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Informed consent in clinical trials: Perceptions and experiences of a sample of South African researchers

K van Loon, G Lindegger

Abstract


The implementation of informed consent (IC) in clinical trials presents many challenges, especially in developing countries. This study explored the experiences and reported practices regarding the implementation of IC in clinical trials in South Africa. Data were gathered through semi-structured
interviews with a range of stakeholders in clinical trials in two provinces. The interviews were analysed to identify themes and issues relating to IC. The fi ndings show that IC practices involve attention being paid to both formal requirements and informal practices to attain IC. Research
assistants or trial counsellors were found to play a critical role in facilitating the IC process. It is recommended that more recognition be given to the important role of trial counsellors in clinical trials, and that they be given more formal training, support and supervision.

OPSOMMING
Die implementering van ingeligte toestemming (IT) in kliniese proewe bied menige uitdagings, veral in ontwikkelende lande. Hierdie studie het  die ervarings en vermelde praktyke betreffende die implementering van IT in kliniese proewe in Suid-Afrika ondersoek. Data is ingewin deur middel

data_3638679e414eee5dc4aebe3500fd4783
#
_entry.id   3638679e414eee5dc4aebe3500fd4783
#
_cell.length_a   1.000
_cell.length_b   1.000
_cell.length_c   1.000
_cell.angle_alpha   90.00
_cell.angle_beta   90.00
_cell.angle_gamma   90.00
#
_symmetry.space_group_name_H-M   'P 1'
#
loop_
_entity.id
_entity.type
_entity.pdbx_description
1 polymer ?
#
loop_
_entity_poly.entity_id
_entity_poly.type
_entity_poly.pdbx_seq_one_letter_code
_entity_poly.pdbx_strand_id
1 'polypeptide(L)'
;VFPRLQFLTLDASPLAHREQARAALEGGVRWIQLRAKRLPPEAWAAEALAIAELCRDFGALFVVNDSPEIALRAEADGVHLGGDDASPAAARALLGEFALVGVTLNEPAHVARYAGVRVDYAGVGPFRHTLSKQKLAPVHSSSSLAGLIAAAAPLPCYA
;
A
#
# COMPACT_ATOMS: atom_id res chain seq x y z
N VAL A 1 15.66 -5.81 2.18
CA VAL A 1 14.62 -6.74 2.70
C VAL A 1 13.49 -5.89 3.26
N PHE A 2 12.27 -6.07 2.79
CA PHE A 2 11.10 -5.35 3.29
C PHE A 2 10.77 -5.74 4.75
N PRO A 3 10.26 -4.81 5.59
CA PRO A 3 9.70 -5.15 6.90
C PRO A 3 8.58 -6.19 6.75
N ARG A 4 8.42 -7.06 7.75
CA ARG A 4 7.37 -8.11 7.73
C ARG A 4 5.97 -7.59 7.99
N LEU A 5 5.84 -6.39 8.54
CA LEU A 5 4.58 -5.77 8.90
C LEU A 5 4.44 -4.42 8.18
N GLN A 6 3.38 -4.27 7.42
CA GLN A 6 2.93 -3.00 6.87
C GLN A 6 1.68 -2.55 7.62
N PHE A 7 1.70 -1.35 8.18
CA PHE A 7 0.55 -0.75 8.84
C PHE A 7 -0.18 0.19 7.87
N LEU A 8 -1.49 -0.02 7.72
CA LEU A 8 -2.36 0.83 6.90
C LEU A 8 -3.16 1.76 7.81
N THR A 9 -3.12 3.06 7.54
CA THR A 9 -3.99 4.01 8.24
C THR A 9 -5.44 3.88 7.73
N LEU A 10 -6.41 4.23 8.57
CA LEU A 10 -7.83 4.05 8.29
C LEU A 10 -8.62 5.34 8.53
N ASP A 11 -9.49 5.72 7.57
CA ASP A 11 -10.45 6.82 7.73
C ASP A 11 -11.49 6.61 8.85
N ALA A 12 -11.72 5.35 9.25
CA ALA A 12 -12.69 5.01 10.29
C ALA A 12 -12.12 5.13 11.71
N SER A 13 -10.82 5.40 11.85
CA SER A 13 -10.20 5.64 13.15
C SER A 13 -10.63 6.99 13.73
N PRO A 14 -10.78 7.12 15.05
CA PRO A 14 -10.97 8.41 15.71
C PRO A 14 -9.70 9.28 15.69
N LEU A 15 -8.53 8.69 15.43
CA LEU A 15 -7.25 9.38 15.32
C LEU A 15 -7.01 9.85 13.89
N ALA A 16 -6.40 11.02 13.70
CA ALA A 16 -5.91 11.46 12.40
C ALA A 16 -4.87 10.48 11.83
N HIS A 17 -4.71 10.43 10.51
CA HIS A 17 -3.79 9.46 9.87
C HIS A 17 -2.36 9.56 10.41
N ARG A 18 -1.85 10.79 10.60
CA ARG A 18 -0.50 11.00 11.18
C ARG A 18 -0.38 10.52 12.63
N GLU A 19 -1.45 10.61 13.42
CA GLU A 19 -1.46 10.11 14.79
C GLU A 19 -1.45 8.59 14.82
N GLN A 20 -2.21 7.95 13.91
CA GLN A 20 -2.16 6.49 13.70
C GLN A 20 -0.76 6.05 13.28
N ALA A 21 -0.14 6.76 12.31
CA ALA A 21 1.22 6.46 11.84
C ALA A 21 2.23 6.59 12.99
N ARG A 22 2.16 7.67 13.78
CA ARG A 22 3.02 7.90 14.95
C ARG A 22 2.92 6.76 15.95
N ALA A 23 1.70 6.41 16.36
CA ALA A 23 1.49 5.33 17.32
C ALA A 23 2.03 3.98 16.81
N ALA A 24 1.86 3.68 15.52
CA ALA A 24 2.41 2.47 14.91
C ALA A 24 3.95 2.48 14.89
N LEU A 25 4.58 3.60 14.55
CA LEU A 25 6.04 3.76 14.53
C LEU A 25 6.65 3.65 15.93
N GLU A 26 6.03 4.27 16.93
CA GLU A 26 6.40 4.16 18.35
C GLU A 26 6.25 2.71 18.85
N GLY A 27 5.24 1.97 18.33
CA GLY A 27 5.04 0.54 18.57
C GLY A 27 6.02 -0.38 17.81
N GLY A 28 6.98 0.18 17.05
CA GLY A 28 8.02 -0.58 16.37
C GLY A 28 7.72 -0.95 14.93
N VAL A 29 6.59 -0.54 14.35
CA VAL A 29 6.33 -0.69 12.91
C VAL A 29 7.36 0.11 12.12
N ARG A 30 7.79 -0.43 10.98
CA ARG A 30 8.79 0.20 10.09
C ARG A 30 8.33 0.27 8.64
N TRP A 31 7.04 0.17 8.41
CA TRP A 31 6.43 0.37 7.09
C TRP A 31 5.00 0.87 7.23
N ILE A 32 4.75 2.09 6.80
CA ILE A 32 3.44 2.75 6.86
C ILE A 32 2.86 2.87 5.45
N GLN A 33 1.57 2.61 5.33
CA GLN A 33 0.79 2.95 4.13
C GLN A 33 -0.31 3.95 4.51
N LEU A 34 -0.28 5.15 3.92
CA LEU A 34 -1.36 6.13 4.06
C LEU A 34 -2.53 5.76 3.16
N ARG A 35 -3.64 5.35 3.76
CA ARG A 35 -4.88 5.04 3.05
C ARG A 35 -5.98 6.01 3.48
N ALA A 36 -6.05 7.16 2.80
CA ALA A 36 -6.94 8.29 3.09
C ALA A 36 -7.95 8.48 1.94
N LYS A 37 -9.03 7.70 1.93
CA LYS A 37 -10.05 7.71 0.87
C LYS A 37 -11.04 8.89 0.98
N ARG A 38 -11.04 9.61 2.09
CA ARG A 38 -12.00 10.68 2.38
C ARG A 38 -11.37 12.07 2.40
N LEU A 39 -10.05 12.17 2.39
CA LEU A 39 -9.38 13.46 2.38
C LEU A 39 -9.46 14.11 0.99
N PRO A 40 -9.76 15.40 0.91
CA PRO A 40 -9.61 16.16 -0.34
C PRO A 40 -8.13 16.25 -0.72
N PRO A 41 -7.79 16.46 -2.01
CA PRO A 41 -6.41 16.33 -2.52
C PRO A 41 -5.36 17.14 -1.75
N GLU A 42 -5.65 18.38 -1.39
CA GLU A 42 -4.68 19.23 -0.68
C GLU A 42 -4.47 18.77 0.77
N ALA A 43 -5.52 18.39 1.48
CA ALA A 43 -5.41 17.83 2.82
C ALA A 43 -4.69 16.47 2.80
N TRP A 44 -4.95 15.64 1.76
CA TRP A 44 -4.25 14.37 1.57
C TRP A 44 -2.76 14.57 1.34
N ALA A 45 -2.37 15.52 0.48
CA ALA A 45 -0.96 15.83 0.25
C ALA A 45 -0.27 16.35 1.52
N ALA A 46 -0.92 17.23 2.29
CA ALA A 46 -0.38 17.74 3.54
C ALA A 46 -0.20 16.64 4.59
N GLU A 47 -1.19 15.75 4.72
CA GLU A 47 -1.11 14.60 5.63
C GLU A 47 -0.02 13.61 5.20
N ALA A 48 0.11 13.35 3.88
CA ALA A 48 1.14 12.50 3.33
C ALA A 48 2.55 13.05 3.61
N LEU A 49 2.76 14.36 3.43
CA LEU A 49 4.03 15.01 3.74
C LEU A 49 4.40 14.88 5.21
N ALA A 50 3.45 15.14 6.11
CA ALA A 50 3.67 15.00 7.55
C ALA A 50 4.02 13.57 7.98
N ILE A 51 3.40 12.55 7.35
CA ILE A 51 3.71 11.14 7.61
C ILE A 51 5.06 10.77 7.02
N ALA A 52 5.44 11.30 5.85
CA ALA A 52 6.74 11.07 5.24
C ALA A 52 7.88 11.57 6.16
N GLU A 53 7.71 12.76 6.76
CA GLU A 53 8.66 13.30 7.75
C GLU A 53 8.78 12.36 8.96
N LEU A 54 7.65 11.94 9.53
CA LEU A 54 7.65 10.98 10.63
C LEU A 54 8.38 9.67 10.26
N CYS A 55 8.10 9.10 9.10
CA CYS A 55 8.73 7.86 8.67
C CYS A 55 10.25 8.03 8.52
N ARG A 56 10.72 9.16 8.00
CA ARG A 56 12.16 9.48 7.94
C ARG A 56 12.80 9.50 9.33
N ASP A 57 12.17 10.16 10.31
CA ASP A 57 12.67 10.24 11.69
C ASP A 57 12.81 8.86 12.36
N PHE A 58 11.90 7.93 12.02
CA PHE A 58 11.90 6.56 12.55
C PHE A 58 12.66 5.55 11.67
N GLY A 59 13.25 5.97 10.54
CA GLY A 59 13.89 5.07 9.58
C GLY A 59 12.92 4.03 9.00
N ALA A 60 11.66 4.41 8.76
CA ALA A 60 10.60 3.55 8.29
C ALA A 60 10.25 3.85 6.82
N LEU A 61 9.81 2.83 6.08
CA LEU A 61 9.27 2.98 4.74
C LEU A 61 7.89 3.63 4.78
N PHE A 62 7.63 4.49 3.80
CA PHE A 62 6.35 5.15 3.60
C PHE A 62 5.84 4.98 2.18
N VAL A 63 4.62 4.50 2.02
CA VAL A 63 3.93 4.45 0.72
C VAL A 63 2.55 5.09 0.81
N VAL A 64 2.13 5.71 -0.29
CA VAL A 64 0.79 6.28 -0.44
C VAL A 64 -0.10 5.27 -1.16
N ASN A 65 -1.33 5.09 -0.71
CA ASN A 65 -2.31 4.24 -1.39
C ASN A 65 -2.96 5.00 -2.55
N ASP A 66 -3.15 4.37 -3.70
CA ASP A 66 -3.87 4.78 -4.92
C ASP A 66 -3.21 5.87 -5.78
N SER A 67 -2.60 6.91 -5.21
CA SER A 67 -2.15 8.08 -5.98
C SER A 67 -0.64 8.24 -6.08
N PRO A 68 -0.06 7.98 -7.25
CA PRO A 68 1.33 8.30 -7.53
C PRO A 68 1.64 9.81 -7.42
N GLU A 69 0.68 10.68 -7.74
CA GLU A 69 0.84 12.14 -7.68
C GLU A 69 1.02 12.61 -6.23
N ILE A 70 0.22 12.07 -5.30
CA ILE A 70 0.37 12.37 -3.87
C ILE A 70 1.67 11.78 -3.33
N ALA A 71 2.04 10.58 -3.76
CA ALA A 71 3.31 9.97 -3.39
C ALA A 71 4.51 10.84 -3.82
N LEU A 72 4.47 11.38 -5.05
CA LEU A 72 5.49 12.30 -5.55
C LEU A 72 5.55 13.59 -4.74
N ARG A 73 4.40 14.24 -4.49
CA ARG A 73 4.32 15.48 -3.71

van semi-gestruktureerde onderhoude met 'n verskeidenheid van rolspelers in kliniese proewe in twee provinsies. Onderhoude is ontleed om herhalende temas rakende IT te identifi seer. Bevindings toon dat IT-benaderings die voldoening aan formele vereistes sowel as die gebruikmaking van informele metodes behels. Daar is bevind dat navorsingsassistente 'n kritieke rol in die fasilitering van die IT-proses speel. Daar word aanbeveel dat meer erkenning gegee word aan die rol van proefvoorligters in kliniese proewe, dat hulle meer formele opleiding ondergaan, dat hulle beter ondersteuning ontvang en dat daar beter oor hulle toesig gehou word.




http://dx.doi.org/10.4102/hsag.v14i1.463
AJOL African Journals Online